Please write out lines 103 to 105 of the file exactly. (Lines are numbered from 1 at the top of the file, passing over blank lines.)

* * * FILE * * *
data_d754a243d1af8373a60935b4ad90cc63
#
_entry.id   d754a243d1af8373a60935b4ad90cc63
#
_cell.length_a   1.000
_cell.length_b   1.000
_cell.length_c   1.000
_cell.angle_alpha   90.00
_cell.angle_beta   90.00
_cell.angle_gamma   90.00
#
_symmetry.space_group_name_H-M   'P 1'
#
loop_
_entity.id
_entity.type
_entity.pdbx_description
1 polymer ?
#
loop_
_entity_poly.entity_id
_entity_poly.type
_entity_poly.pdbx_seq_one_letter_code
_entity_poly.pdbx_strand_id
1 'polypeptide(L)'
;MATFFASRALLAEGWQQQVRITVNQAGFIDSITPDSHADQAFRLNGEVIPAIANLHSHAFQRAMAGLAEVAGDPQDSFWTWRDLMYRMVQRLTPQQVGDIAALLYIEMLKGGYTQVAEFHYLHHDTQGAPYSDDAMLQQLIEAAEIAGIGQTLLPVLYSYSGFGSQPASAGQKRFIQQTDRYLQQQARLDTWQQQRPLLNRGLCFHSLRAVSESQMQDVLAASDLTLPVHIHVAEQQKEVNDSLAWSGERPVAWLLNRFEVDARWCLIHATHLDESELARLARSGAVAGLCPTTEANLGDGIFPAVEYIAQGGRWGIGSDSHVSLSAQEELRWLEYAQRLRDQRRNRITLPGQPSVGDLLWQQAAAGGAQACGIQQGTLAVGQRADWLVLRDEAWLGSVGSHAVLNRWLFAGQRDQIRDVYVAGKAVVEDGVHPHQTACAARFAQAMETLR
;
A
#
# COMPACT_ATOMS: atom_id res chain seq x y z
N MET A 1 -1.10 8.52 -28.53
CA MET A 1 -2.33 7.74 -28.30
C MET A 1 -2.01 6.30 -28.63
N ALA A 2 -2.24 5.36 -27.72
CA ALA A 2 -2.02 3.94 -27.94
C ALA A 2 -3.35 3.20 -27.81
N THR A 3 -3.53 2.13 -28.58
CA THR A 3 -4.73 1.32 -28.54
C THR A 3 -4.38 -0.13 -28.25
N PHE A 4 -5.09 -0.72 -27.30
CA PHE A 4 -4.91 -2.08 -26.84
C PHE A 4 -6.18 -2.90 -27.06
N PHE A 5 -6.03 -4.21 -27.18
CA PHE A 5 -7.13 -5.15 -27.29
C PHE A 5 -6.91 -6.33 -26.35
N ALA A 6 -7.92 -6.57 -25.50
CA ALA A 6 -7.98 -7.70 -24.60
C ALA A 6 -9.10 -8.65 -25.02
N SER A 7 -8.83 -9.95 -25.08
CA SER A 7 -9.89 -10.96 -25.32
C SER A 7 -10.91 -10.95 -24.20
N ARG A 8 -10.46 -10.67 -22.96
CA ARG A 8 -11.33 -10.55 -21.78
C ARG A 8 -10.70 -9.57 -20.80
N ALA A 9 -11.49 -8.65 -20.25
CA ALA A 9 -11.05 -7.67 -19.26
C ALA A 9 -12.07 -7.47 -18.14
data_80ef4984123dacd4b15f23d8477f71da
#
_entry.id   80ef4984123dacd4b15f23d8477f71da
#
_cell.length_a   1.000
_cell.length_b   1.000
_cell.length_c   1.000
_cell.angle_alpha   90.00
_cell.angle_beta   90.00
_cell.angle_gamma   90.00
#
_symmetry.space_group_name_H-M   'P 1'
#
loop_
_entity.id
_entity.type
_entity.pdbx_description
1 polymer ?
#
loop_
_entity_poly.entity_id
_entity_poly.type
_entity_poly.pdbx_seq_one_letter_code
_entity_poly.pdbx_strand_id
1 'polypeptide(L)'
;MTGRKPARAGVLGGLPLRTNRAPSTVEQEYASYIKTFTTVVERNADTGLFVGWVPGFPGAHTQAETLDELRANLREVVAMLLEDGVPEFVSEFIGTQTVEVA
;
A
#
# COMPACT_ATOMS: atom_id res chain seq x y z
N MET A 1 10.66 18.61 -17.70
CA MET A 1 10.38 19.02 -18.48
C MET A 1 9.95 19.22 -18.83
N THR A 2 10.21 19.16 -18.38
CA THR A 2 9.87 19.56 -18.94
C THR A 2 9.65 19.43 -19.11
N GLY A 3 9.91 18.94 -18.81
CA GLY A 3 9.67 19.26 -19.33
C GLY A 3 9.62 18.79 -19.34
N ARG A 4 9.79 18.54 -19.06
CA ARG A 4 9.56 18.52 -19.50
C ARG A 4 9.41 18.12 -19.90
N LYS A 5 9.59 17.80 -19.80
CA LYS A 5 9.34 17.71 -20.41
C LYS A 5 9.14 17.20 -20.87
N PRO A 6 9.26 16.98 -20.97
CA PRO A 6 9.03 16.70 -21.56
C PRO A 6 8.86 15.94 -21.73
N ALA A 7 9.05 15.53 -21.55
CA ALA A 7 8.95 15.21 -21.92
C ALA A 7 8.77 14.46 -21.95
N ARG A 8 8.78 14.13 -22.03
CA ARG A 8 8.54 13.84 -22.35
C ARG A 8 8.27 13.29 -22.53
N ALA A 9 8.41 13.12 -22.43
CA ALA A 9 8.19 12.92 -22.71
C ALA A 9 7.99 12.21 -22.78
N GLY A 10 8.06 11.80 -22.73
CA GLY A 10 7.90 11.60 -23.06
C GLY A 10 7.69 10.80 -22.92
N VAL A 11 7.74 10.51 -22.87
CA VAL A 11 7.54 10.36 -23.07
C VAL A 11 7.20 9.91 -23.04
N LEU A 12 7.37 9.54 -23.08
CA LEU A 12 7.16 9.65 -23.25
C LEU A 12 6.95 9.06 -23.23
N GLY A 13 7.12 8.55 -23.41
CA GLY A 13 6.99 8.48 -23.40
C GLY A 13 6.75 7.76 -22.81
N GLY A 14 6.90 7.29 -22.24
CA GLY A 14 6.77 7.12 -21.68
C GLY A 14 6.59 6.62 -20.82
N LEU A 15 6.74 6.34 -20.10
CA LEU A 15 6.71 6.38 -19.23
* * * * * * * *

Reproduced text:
N PRO A 6 9.26 16.98 -20.97
CA PRO A 6 9.03 16.70 -21.56
C PRO A 6 8.86 15.94 -21.73